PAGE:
This article is aimed at University clubs who want to recruit and develop players from a very large, very inexperienced group of freshers turning up to taster sessions at the start of the year. This is a guide for how the returning players can teach basic catching and throwing techniques, and how to behave in the games to ensure everyone has a good time and wants to return. When experienced players are able to teach basic techniques to incoming players, the speed at which freshers improve increases dramatically, and when experienced players know how to play in a fresher-friendly way during the first weeks of term, the retention of players skyrockets. The first step to getting this working within your club is to connect with the returning players before term starts, and make sure everyone is on the same page when it comes to interacting with the freshers.
When a fresher arrives at their first training or taster session, they should be welcomed by an experienced player, and invited to throw a Frisbee around for 15-20 minutes – in pairs or in as small a group as possible, with one experienced player per group. After a few throws, the experienced player should ask if the fresher would like some tips on their catching or throwing. It’s important to ask this question and get a ‘yes’ answer, as then the fresher has psychologically ‘bought in’ and will be eager to listen to what you have to say. Make sure the first thing you do is pay them a compliment.
When teaching catching technique, focus on just a few important points:
– Move your feet to get your chest behind the disc
– Use both hands, clap catch in the centre of the disc with both hands hitting it at the same time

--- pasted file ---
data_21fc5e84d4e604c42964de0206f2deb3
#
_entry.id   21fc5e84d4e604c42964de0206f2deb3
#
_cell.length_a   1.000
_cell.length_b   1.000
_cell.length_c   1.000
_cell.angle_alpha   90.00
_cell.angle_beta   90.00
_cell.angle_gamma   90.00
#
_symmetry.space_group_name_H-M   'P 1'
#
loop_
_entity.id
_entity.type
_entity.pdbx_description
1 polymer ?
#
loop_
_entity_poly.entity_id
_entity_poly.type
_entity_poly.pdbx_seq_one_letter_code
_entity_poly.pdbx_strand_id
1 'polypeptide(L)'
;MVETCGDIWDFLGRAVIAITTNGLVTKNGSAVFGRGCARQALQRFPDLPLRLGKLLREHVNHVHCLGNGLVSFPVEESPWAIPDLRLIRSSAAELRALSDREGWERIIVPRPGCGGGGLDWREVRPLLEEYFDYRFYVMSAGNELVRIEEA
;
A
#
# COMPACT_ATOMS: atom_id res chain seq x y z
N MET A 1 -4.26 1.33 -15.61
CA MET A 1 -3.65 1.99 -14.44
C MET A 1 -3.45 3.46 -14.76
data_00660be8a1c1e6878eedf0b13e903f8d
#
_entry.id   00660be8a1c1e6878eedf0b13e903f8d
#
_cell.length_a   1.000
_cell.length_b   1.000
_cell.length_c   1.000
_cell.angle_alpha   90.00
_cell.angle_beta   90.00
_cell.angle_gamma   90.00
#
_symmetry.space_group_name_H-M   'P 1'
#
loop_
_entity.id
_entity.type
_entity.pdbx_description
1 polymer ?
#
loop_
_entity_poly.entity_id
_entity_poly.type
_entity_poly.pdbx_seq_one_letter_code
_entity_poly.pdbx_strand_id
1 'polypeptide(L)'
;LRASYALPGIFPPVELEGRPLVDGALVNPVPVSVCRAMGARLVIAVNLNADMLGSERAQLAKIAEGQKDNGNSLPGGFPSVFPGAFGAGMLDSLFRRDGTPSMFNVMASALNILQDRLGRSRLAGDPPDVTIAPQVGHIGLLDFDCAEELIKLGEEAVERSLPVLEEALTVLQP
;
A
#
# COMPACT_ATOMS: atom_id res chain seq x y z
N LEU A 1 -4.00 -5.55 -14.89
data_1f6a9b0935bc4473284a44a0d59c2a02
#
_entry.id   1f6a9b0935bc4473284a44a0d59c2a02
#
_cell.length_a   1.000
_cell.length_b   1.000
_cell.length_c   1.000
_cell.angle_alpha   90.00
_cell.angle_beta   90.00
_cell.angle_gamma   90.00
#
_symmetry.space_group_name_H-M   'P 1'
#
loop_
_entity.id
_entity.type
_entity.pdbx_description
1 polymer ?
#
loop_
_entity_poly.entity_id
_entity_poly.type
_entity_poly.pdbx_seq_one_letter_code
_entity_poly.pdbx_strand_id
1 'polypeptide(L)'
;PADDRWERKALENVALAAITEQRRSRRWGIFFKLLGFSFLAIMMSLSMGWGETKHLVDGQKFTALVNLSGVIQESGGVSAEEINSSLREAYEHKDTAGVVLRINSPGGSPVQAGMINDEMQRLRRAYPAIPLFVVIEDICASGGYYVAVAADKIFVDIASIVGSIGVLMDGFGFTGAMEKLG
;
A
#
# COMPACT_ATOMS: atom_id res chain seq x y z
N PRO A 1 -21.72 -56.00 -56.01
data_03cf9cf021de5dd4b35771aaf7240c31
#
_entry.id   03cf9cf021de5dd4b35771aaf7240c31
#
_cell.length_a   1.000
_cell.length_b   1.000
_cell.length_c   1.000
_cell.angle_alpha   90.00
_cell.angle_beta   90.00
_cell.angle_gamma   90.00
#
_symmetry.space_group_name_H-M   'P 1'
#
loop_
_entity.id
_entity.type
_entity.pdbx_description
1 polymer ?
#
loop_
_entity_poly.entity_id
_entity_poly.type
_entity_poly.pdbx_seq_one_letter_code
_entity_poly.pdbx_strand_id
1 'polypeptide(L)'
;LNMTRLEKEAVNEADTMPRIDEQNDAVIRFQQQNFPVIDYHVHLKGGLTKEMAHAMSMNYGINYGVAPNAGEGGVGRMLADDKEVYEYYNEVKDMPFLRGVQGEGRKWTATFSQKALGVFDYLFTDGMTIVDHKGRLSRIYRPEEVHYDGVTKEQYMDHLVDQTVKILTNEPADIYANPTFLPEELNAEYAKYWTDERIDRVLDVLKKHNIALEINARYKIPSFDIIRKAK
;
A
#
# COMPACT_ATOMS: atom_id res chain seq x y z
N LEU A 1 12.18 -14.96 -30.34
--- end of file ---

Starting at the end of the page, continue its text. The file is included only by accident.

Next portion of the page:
– Watch the disc into your hands
Throwing technique involves four sequential points:
1. Footwork – step out wide at 90 degrees, bend at the knees
2. Grip – fingers tight inside the rim for the backhand (index finger where it feels comfortable); power grip for the side-arm (index and middle finger together, not split)
3. Release (backhand) – rotate body, drop shoulder, coil wrist, release at or below knee height, with outside edge pointing slightly down
4. Spin – snap the wrist more
The order of these four points is critical. Don’t teach the fresher about grip until they have their footwork sorted, don’t teach them about the release until they have their grip sorted, and so on. Focus on one point at a time, give them a compliment every time you give them a tip, and try to relate the usefulness of the movements to the game. Remember at all times that you are setting an example with your own throwing and catching, and a lot of players learn by watching rather than listening, so be a model player with clap catches at your chest and wide, low pivots – “classic” technique.
After these 15-20mins of throwing in small groups, it’s time to play. Remember that when a fresher comes to Ultimate practice for the first time, they don’t want to learn how to play great Ultimate; they just want to play. They certainly don’t want to be told to stand in a line and run in a particular direction for no apparent reason, so skip any drills and go straight into games.
Split the players into groups of 4-6 beginners with 2 experienced players, to play 4v4 / 5v5 games (not 6v6+). Whilst the pitches are being set up, the 2 experienced players per team should briefly explain the basic rules and have a chat for a few minutes to get to know their team. Make the pitches big enough for a good run around – 20 meters wide by 40 meters long with 3 meter deep end zones is reasonable. If the beginners can be split into groups with some pre-existing connections (friends, living in same accommodation, course mates etc.), this is even better and will really help retention.
There are 5 basic rules for the experienced players to explain in their teams:
1) You score 1pt by catching a pass in the opposing team’s end zone
2) You can’t run with the disc – it can only be advanced by throws
3) An incomplete pass (drop, throw away) or an interception (knock down or caught) is a turn over, and the other team get possession going in the other direction
4) It’s non-contact, so you can’t yank the disc out of someone’s hands and there’s no pushing before/during catches